All these signs of a magical game sadly vanish in the third act of the game. There’s nothing more terrifying than the imagination, but the faint hints of something nefarious happening early in the game eventually play out and the mystery dissolves. The puzzles also run into crazy territory in the final sections. There are manipulations of the environment that don’t make any sense from a narrative perspective. This takes the game into semi-comic Indiana Jones territory: a boulder rolling behind a mine cart wouldn’t have been too out of place. This mood swing feels more accidental than deliberate.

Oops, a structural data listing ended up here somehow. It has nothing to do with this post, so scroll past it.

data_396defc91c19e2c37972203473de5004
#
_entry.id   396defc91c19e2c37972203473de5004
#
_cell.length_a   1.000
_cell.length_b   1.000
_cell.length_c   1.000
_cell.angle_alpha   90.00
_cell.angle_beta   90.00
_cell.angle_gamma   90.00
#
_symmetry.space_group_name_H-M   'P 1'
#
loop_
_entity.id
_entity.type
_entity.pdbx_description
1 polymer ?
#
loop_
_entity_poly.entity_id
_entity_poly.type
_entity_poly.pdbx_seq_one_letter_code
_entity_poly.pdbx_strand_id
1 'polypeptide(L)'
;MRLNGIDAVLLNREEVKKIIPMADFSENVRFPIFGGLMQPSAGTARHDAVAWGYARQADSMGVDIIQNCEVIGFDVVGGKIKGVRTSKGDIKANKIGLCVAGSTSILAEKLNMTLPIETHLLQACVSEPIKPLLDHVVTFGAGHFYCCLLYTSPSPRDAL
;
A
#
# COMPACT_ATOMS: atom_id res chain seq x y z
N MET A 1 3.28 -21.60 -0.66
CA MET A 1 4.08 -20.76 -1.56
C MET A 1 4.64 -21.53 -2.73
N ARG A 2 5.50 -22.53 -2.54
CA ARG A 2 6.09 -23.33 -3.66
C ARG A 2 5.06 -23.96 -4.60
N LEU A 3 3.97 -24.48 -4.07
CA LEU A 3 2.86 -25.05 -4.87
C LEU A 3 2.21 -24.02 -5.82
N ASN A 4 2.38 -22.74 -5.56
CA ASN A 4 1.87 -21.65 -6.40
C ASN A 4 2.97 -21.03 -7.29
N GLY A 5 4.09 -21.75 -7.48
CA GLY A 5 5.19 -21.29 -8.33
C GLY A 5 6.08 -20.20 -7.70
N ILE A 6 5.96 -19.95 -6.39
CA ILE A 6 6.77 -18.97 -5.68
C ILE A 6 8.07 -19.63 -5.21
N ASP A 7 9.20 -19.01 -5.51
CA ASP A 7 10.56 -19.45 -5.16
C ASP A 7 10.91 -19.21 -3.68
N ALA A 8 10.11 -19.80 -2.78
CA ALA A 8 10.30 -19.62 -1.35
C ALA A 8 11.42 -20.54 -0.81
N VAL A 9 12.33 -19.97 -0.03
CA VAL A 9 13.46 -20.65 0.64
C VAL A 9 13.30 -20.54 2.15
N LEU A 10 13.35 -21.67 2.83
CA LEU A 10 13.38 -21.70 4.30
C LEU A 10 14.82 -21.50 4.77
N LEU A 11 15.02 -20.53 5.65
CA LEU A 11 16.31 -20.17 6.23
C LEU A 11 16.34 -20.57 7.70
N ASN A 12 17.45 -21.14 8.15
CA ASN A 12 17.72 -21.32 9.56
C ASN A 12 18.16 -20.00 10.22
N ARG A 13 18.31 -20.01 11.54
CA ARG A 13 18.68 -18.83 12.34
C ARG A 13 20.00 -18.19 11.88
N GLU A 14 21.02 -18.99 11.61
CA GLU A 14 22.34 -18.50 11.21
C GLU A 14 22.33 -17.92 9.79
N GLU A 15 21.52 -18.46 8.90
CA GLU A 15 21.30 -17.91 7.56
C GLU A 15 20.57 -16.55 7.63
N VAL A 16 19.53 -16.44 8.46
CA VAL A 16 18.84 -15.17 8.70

Fortunately, even the wildest puzzles are pretty easy to solve, so we weren’t clicking back and forth not knowing what to do in the middle of the absurdity. Cloak and Dagger has managed to build enough momentum in the first two-thirds of the game to get past the silly low-stamina puzzles at the end and land a pretty good landing for the story.
Since we keep mentioning “clicking”, we need to touch the controls. This is that rare Switch game that supports a mouse, which is a delightful way to play. We didn’t miss it much when playing handheld, though, as the controller implementation is excellent and it’s touchscreen-friendly too.
At its best, The Excavation of Hob’s Barrow feels like the halcyon point-and-click days of LucasArts. Some of its puzzle chains are compelling, immersive, and just right in difficulty. It gets a bit messy in the third act, but not enough to undo the excellent setting and thickening of the plot that precedes it. Hob’s Barrow might have been hampered by its quiet surroundings; instead, he brings a wheelbarrow loaded with otherworldly chills.